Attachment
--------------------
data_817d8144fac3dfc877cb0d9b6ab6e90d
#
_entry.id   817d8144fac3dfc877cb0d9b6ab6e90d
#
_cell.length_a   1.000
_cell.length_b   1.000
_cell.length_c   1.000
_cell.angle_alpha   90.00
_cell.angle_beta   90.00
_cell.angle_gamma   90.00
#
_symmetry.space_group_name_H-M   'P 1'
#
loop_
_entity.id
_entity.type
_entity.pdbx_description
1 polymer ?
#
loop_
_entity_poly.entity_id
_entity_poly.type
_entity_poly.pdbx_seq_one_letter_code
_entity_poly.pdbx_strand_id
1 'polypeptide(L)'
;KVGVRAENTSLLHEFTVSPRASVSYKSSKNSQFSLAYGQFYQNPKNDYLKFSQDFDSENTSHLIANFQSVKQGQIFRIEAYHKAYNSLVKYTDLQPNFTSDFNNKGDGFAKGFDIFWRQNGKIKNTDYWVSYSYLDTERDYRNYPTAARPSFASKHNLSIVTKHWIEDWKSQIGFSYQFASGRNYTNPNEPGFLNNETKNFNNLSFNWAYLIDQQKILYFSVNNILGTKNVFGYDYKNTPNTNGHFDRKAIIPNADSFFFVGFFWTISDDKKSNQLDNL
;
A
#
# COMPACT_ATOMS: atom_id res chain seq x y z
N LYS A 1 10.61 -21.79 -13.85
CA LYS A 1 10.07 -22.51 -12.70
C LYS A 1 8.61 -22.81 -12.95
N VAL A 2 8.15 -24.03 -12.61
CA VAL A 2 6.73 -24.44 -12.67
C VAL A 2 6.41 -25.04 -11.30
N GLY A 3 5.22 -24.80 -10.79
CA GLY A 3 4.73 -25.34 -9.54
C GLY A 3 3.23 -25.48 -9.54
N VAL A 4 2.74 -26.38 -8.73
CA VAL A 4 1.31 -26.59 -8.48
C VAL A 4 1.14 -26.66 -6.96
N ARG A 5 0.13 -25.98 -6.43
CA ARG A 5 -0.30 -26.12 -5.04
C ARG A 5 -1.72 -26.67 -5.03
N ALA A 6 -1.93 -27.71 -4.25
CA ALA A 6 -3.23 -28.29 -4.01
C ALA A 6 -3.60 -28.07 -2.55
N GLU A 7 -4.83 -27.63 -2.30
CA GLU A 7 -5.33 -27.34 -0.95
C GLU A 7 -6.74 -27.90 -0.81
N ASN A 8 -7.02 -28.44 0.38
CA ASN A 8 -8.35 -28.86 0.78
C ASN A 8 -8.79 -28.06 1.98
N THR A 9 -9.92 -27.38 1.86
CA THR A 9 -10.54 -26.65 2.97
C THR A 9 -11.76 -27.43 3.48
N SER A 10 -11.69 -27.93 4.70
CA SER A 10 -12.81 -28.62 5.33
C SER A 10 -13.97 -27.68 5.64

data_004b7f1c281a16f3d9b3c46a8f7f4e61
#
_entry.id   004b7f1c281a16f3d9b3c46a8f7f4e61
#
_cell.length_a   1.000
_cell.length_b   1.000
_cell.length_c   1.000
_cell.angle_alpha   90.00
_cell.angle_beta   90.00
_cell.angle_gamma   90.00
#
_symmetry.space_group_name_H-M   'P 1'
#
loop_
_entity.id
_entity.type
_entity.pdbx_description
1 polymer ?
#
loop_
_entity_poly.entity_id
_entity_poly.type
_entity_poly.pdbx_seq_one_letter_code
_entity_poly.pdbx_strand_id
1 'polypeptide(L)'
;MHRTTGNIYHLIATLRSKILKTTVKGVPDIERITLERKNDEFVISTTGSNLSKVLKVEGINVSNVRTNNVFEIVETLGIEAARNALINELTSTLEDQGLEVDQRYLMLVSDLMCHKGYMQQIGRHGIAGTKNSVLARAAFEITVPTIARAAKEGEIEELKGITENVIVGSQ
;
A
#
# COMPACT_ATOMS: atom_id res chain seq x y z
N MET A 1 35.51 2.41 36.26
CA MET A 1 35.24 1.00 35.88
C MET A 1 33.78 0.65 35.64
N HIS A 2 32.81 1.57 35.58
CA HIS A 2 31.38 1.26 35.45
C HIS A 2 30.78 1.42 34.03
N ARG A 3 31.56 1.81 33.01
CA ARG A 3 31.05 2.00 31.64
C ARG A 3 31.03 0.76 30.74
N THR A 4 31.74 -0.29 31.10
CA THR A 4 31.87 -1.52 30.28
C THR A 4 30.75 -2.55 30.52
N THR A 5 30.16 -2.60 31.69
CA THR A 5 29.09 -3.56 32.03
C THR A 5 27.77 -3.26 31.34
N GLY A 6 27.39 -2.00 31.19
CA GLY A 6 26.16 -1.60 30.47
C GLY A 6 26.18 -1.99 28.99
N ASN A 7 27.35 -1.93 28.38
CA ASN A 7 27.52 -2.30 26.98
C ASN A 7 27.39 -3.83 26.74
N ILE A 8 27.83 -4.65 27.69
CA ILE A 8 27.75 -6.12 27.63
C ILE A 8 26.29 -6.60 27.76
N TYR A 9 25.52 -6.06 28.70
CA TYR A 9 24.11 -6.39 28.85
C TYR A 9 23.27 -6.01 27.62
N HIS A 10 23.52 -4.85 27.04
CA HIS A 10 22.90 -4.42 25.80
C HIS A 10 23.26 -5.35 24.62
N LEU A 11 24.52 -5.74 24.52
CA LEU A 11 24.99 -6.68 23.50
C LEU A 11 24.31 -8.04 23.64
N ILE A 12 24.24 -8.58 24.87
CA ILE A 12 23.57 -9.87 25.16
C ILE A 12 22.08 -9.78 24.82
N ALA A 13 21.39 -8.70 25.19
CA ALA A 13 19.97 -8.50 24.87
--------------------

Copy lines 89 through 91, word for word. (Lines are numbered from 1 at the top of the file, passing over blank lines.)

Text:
#
# COMPACT_ATOMS: atom_id res chain seq x y z
N MET A 1 35.51 2.41 36.26